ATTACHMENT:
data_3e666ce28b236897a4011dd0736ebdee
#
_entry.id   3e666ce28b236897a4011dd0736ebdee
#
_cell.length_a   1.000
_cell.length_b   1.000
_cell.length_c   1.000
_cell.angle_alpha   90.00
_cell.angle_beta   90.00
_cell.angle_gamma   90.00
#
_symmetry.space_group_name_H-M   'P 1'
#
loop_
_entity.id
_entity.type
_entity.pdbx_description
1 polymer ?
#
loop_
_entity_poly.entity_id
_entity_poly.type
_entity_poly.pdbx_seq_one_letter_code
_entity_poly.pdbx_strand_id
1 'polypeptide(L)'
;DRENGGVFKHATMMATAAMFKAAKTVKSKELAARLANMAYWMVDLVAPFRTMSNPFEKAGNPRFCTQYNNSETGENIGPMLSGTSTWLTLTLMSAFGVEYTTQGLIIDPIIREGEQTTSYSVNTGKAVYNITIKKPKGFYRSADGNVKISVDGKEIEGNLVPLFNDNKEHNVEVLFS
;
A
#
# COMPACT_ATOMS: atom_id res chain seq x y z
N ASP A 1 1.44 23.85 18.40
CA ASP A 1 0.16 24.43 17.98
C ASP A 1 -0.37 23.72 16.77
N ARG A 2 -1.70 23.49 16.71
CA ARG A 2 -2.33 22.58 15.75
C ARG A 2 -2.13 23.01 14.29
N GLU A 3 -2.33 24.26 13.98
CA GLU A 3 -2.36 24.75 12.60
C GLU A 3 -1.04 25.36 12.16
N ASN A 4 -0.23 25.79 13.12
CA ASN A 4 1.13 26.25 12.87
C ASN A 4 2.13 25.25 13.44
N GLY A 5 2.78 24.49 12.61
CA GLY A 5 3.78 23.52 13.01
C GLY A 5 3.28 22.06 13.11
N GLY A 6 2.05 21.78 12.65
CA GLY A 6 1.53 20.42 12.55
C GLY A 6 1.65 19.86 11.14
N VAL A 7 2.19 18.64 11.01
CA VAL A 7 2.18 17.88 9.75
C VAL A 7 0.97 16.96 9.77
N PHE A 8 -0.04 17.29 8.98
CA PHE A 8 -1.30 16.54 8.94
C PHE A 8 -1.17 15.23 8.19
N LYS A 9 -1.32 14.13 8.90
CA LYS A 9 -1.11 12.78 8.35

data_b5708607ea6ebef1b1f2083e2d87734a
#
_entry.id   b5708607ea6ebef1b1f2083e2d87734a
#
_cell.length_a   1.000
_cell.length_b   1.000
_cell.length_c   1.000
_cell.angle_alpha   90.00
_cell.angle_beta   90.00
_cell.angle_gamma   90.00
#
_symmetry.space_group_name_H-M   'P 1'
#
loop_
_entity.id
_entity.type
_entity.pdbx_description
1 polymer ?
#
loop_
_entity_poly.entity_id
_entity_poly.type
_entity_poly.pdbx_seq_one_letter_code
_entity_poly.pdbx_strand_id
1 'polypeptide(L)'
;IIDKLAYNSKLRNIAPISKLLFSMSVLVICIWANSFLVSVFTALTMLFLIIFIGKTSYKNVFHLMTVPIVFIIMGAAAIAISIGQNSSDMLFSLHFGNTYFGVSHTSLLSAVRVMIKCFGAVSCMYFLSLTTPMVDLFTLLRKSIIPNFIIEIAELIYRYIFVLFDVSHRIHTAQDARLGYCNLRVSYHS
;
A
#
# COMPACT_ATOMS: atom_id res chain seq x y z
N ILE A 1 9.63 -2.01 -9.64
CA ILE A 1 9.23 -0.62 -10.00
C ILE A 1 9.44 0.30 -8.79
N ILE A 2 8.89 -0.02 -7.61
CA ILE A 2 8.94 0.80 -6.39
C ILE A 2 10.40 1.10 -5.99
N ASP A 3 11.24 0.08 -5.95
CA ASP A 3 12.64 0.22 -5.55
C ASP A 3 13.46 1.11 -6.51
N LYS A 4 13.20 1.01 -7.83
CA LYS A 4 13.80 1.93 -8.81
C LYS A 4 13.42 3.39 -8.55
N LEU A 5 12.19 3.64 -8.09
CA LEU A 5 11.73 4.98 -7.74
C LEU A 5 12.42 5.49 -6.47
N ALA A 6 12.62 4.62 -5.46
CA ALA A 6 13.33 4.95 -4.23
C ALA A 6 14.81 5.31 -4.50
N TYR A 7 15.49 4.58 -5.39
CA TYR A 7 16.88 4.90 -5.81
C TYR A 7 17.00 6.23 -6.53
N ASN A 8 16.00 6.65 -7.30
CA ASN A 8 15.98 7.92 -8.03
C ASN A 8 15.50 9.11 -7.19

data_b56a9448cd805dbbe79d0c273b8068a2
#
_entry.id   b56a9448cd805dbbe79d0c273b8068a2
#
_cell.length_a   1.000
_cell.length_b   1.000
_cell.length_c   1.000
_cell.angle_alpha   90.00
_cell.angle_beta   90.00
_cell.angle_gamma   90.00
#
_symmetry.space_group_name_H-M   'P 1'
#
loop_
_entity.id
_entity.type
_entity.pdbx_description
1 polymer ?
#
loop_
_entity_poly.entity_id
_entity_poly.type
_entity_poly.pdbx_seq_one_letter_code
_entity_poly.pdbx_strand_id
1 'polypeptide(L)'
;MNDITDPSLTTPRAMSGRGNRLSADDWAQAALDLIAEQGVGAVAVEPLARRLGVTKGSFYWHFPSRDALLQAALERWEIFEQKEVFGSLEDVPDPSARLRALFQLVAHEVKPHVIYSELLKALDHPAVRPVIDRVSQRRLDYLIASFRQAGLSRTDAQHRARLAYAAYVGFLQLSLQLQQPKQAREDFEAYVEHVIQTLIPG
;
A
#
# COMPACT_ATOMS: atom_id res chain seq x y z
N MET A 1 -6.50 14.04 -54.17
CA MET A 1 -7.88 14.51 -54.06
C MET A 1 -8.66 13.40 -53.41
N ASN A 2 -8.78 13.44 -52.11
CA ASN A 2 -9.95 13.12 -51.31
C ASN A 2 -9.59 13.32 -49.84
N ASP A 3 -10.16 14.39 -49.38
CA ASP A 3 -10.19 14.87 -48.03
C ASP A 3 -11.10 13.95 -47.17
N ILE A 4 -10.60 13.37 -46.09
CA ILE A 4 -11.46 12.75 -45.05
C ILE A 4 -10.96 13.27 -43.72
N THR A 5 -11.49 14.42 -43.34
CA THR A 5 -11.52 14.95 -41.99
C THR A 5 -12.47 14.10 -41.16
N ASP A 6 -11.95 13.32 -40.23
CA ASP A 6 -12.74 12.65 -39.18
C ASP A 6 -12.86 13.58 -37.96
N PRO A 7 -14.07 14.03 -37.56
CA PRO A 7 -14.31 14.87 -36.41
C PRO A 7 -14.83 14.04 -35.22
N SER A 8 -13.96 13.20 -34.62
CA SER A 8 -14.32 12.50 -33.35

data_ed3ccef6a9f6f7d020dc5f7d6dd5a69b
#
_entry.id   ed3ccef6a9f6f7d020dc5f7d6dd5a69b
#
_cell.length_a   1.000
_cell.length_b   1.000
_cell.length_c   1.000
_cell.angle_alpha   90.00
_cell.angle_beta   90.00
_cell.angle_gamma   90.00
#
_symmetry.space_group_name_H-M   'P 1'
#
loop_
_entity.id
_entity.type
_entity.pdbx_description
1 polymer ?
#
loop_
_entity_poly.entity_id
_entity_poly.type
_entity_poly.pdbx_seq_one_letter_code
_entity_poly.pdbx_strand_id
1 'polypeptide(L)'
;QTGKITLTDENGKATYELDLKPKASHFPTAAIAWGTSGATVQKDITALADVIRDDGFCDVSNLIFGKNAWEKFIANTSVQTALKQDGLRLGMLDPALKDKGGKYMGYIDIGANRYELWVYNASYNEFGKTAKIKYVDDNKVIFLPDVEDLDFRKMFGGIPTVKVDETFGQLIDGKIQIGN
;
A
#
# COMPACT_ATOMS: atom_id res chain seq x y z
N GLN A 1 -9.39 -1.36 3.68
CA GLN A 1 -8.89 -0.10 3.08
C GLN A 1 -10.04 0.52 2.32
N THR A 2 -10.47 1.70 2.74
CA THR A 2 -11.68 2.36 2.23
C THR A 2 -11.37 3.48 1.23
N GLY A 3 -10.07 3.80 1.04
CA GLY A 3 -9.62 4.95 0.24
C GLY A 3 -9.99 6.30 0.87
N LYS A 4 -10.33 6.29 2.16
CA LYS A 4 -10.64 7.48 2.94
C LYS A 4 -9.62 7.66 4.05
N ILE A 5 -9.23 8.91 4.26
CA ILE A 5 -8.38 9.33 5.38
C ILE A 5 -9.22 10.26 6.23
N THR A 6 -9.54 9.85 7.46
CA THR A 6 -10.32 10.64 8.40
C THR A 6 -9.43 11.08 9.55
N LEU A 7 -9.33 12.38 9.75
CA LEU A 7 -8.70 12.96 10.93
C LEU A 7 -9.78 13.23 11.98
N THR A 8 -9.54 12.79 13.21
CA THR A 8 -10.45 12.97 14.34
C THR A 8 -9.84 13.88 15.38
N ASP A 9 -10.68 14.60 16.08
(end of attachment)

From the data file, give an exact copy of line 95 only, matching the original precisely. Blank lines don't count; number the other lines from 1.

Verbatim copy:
C ASP A 3 13.46 1.11 -6.51